Baseball: looking back fondly, ahead fearfully

January 24, 2002|By Michael Olesker

THE sentimentalists around here brace for the destruction of a wall on 33rd Street in the next few days, but students of cold arithmetic worry about a dark spirit emerging from the rubble that once was Memorial Stadium: the return to an era when Baltimore baseball was a financial trouble spot and not just a sweet pastime.

Last week, in a scene that felt like generations embracing across a ghostly half-century expanse, former Mayor Tommy D'Alesandro III opened a time capsule placed in the stadium cornerstone by his father, former Mayor Tommy D'Alesandro Jr.

Tommy the Younger's voice quivered a couple of times as he reached into the box left there in September 1954, of the summer the Orioles returned to big league baseball after a 50-year absence. It was the final ceremony before they tear down the front wall of the old park, an act scheduled for late this week or early next week. But Tommy's voice broke for more than the tumbling of bricks.

He remembered how proud his father was that he'd brought baseball back to his hometown. He called Memorial Stadium "sacramental ground. ... Rich or poor, black or white, this was the equalizer, the real core of the spirit of this community, and how we lived and died by these franchises."

When he opened the time capsule, D'Alesandro pulled out a sheet of paper autographed by every member of the '54 Orioles. "Bob Turley," he said. You could see fastballs dancing behind his eyes. "Don Larsen."

And Dick Kryhoski and Billy Hunter, and Clint Courtney, and the Knothole Gang's Bobo Newsom, too. Then D'Alesandro held up a '54 Orioles score book, which sold for 15 cents back then. Followed, inexplicably, by a bunch of coins scattered in the box, 36 cents in all.

"I wonder what this is all about," D'Alesandro said.

"Probably the cost of a stadium hot dog back then," somebody said.

"I tell you how old I am," D'Alesandro said. "I remember when you could get two hot dogs and an orange drink on Baltimore Street for a nickel."

Well, times change. The modern Orioles score book sells for several bucks, and the stadium hot dogs several bucks more, and the 33rd Street ballpark built for about $6 million has been replaced by Oriole Park and something called PSINet Stadium, which, combined, cost everybody close to $500 million to construct.

Each new stadium was a guarantee that today's ball clubs would never in this lifetime bolt town the way the football Colts did. They're tied here by long-term leases. But what ties Orioles fans' sinking hearts to their vulnerable ballclub?

Over the past few decades, with the Colts gone and the Ravens only lately sinking their roots into local soil, there was never a question of baseball fan support. Attendance topped 2 million, then 3 million, summer after summer.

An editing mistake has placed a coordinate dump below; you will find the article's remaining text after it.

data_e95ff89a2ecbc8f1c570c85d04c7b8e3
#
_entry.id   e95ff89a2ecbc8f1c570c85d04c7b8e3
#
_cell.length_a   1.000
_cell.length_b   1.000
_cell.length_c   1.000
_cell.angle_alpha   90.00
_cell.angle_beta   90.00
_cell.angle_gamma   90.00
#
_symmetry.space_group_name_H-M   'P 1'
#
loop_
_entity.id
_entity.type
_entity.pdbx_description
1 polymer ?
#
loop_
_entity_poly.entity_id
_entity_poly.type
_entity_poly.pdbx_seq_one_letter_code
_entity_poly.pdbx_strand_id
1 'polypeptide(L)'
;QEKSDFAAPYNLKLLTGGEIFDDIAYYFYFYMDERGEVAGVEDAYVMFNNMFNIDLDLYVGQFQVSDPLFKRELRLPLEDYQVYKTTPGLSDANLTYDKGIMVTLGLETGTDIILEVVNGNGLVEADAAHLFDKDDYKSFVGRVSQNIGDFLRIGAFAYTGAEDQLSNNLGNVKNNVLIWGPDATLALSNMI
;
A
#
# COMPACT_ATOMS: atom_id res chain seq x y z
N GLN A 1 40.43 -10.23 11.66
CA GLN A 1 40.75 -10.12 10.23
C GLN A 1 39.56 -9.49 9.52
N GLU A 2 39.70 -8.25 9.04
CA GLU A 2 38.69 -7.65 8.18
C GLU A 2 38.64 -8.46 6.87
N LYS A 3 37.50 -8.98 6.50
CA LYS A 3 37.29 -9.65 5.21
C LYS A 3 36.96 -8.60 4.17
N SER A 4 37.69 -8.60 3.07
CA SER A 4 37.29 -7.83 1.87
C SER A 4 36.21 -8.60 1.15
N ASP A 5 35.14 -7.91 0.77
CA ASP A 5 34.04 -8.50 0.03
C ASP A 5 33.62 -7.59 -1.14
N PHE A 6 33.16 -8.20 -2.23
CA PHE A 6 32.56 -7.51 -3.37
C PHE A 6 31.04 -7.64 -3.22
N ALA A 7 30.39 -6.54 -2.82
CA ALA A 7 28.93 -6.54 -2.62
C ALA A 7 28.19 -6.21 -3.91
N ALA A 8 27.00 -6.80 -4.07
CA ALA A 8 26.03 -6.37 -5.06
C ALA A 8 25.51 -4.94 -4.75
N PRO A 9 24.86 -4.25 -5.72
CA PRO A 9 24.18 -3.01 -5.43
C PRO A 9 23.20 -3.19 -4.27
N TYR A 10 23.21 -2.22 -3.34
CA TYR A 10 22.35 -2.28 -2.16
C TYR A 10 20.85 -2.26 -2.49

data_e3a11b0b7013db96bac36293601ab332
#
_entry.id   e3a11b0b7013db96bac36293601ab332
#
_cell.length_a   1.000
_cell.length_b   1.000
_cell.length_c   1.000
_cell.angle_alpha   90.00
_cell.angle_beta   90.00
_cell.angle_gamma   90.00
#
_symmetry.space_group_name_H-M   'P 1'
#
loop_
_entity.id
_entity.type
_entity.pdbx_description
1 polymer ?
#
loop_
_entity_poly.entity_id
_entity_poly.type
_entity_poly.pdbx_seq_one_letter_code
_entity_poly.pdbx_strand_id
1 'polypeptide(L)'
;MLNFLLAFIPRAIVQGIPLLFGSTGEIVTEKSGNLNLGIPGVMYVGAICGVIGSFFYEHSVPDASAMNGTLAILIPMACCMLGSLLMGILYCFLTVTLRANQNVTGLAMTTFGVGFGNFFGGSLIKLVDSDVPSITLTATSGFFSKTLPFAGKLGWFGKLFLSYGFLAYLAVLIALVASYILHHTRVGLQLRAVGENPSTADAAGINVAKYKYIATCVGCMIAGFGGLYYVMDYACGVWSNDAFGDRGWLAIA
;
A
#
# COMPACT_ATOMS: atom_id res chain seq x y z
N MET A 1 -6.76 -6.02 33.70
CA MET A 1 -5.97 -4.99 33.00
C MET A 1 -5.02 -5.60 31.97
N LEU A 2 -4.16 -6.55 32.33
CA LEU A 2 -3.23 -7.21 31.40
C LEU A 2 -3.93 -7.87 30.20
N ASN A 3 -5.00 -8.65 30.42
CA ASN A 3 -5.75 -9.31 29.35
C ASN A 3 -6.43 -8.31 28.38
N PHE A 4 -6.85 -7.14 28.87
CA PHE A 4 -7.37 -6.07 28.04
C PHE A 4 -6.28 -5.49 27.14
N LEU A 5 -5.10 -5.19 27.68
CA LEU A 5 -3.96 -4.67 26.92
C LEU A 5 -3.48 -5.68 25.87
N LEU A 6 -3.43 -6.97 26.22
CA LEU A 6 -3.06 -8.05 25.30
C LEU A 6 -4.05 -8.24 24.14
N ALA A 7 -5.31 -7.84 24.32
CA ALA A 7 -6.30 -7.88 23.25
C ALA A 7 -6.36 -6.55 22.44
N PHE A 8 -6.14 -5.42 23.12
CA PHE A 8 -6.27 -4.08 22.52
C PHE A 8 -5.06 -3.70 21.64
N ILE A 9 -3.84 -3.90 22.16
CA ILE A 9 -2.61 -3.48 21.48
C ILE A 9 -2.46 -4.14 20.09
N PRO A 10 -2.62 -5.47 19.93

But a drumbeat could be heard, first faintly then increasingly louder: the sound of Washington thumping for a third chance at major league baseball. Last week, Washington fans heard what sounded to them like an answer to their prayers. Baseball Commissioner Bud Selig said relocation of existing teams might be possible by 2003 and that Washington was a "prime candidate" to get a team.

To Peter Angelos, owner of the Orioles, this sounded dreadful. Generally, it is estimated that perhaps 20 percent of Orioles crowds are composed of people from the D.C. suburbs. A team to call their own would probably cut heavily into Baltimore attendance, already slipping as the club struggles with a series of drab seasons.

That's not all. The Ravens, a disappointment Sunday, continue to fill their park. And there's new talk about building an indoor site here to attract a pro basketball team. (What would such a facility cost? Don't ask. In Washington, there's talk of shelling out $400 million for a new baseball stadium. In any case, it's a long way from the $6 million for Memorial Stadium 50 years ago.)

In the old days, we used to talk about the limits of the Baltimore sports dollar. The Colts were selling out every game back then, but the Orioles were life-and-death to draw one million spectators. They needed World Series money to break even. And the basketball Bullets drew so inconsistently that they finally drifted down the highway.

Things are different today. Downtown was a nervous place in the Bullets' era, but it's jumping with energy now. On the other hand, just how far would the modern sports dollar go? The Orioles' slipping attendance is only part of a bigger picture.

Sixty percent of baseball's franchises had falling attendance last year. The major TV networks, which spent millions for broadcast rights, took a financial bath and say they have to cut back. And the gap between baseball's haves and have-nots is so great that the sport is talking about eliminating a couple of teams.

Baltimore is considered one of the game's jewels. But can it stay that way if baseball comes to Washington -- or if (perhaps simultaneously) pro basketball were to come back to Baltimore?

As Tommy D'Alesandro glanced around the remains of Memorial Stadium last week, he said, "It's the end of an era of people who lived our lives here." Into each era, a little strain must fall. The Orioles are bracing for it.

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